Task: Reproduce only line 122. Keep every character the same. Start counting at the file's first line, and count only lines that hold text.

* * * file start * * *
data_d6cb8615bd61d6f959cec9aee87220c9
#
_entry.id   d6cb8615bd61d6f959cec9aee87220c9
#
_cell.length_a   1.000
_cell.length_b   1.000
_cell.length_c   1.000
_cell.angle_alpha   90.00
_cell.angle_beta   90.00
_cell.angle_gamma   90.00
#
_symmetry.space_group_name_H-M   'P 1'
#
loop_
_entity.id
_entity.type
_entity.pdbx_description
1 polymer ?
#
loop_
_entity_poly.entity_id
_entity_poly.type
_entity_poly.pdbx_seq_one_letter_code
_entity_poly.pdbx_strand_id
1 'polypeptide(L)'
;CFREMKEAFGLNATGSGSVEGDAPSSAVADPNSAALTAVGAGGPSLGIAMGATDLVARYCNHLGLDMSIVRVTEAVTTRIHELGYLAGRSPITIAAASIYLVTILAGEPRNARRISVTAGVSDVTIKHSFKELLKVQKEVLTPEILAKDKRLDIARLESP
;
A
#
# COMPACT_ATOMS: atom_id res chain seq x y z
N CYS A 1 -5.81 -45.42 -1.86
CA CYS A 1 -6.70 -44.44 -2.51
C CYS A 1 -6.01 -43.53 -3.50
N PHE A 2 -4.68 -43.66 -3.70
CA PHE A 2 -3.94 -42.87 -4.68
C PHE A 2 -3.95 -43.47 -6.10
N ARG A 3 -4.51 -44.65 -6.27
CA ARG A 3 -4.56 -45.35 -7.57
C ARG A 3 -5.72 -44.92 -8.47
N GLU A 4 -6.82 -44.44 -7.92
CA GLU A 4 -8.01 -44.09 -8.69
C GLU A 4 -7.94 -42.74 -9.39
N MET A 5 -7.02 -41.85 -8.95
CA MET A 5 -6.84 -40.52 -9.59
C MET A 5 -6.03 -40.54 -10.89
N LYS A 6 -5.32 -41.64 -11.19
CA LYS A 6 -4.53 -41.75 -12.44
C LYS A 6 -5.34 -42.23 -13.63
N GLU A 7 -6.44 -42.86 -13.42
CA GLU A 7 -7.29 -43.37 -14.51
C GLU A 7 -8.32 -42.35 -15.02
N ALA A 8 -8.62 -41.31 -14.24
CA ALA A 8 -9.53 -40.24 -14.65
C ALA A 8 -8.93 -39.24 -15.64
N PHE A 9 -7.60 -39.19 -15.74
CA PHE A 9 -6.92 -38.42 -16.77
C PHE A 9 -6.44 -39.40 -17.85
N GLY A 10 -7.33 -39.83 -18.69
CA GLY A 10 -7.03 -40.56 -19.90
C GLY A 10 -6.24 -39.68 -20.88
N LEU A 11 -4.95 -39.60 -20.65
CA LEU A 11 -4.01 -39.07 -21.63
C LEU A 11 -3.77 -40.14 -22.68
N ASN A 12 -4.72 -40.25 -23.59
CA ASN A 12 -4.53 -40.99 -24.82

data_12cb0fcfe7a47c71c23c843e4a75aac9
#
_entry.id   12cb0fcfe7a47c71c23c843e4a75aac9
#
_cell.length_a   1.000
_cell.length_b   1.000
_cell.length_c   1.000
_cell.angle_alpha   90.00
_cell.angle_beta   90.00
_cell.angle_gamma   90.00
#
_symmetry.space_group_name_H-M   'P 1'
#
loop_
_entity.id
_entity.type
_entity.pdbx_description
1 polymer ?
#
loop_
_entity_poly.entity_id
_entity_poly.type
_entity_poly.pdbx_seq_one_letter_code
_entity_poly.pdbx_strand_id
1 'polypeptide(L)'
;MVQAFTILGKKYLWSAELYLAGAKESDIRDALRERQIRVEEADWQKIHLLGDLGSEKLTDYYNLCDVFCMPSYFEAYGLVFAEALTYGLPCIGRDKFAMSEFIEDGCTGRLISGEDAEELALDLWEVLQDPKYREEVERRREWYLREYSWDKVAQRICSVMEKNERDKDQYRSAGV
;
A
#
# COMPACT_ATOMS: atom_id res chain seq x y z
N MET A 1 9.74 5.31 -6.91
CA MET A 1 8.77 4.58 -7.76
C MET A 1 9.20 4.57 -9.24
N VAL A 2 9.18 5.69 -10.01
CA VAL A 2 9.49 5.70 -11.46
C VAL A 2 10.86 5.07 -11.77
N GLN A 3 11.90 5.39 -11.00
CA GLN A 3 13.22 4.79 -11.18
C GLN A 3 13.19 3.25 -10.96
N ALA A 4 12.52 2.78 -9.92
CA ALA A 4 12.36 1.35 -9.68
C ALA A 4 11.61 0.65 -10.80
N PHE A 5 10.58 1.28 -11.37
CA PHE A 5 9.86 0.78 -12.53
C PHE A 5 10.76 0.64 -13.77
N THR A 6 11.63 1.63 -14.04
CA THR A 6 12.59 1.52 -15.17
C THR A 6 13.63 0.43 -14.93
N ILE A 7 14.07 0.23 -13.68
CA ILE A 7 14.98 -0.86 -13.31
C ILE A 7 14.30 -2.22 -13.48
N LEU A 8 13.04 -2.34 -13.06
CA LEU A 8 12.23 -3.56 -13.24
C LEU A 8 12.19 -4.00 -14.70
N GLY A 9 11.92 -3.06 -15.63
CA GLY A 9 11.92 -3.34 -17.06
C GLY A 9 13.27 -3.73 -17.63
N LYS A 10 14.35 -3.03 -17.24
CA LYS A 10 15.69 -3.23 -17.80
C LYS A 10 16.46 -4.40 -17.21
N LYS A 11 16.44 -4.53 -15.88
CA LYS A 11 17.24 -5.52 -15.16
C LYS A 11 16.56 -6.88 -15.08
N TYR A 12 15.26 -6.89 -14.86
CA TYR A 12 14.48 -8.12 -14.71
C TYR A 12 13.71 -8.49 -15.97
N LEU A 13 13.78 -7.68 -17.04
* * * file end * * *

C GLY A 9 13.27 -3.73 -17.63